What facts about abortion do I need to know?
Abortion is a very safe way to end a pregnancy. Here are the facts about the different kinds of abortion and what to expect.
Is abortion legal?
It depends on where you live. Some states have banned abortion or created lots of restrictions. But abortion is still legal in many states, and it's legal to go to a different state to get an abortion.
You can find more information about laws in your state and how to get an abortion at AbortionFinder.org.
If abortion is legal in your state, or if you're traveling to another state where abortion is legal, there may still be other laws that affect you if you're under 18. The exact rules are different in different places. Find information on your state.
What are the different kinds of abortion?
Medication abortion — also called the “abortion pill” — is when you take medicines to end an early pregnancy, up to 11 weeks after the first day of your last period.
In-clinic abortion is generally a fast and simple procedure that a trained doctor or nurse does in a health center.
Both kinds of abortion are safe and effective.
Here are some first trimester abortion facts:
How does abortion work?
A doctor or nurse uses medical instruments and gentle suction to take the pregnancy out of your uterus through your vagina.
You take pills that end your pregnancy and cause cramping and bleeding so the pregnancy tissue comes out of your uterus through your vagina. It’s like an early miscarriage.
There are two ways to have a medication abortion using pills. You can use two medicines: mifepristone and misoprostol. Or you can use misoprostol alone.
How well does abortion work?
It works more than 99% of the time.
Taking mifepristone and misoprostol together works about 87-99% of the time — depending on how far along the pregnancy is and how many doses of misoprostol you take.
Taking both mifepristone and misoprostol works a bit better than taking misoprostol only.
Taking misoprostol alone works to end the pregnancy about 85-95% of the time — depending on how far along the pregnancy is and how you take the medicine.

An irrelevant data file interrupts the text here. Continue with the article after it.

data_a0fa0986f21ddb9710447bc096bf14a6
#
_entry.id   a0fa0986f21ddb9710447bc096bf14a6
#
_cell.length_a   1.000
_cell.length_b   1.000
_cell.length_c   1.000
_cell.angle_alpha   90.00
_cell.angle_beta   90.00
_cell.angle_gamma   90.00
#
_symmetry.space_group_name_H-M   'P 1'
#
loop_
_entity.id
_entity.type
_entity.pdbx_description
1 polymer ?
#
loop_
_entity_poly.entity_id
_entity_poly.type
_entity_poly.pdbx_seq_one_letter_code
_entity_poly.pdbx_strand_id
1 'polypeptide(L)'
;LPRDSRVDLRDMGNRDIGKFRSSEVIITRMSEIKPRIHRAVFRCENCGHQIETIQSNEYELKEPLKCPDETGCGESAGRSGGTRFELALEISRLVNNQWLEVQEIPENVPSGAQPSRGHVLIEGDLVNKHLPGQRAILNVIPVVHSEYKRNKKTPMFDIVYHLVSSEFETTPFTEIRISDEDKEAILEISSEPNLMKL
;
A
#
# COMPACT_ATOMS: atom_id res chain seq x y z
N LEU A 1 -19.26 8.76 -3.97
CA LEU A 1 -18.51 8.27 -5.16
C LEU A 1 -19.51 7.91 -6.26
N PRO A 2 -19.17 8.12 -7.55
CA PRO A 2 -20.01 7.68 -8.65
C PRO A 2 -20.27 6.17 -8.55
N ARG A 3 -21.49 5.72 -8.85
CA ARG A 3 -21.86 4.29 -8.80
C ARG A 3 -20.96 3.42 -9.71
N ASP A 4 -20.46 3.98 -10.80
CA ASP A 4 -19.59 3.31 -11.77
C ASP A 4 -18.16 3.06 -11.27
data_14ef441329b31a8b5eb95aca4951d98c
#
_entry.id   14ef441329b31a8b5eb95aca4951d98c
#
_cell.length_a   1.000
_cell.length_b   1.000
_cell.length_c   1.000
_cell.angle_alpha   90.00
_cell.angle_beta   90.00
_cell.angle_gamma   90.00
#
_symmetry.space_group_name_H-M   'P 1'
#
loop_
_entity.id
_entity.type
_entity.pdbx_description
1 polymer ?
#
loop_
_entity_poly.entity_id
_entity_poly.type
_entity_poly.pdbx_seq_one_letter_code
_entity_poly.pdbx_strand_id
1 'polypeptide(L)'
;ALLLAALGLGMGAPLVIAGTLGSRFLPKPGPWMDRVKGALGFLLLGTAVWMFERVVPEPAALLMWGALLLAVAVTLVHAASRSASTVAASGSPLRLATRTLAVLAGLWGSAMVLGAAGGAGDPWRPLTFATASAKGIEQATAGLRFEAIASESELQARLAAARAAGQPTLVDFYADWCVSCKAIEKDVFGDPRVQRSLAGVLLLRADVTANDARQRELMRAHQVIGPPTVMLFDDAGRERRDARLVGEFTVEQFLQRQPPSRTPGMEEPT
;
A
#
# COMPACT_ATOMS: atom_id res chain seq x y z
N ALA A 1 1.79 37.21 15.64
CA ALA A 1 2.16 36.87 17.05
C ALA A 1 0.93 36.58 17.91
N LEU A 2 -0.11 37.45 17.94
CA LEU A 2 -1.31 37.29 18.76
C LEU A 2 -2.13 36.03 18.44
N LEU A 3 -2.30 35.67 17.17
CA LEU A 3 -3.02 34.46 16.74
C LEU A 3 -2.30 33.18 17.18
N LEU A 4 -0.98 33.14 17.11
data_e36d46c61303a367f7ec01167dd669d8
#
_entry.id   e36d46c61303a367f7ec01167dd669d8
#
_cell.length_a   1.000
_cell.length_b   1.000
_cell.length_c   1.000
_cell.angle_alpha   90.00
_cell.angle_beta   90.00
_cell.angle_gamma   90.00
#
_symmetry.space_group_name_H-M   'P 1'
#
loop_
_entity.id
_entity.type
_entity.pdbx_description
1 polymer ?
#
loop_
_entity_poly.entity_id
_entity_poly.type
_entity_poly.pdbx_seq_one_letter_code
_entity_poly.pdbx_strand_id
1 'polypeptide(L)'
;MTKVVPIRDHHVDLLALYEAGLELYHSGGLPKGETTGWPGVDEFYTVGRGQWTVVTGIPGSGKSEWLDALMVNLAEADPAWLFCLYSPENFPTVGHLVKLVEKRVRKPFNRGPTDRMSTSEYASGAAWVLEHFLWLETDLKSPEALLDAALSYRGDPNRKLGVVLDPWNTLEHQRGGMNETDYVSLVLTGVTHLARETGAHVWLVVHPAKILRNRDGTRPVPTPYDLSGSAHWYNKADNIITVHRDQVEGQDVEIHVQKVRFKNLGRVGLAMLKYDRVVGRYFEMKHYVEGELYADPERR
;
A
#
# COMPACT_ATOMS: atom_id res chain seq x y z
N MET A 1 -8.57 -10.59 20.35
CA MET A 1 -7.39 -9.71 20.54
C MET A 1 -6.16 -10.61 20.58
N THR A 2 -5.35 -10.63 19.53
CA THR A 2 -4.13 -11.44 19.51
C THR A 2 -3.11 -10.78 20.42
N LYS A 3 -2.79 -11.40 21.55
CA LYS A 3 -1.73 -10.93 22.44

If a medication abortion doesn’t work, you can take more medicine or have an in-clinic procedure.
How long does the abortion take?
The procedure usually takes about 10 minutes, but the full visit usually takes a few hours. Some states have laws that say you must come to the health center for a separate visit before the abortion. Abortions later in pregnancy may take longer and you may need more visits to the health center.
Your appointment will look different depending on the state you live in and whether your appointment is in-person or virtual. In some states you’re required to come for multiple visits and it may take up to a few hours. In other states it may be a fairly quick video visit and then you pick up your pills at a pharmacy or have them mailed to you.
If you’re using mifepristone and misoprostol together, you’ll take the pills at the same time or up to 2 days apart, depending on your situation.
If you’re using misoprostol only, you’ll take 3-4 doses of pills, 3 hours apart.
Most people finish passing the pregnancy tissue 4-5 hours after taking misoprostol, but it can take longer. The abortion will usually be finished within 24 hours after you take the last dose of pills.
You can have a follow up visit or phone call to make sure everything is going well, but you’ll also get a special pregnancy test you can take at home to make sure the abortion worked.
Is abortion safe?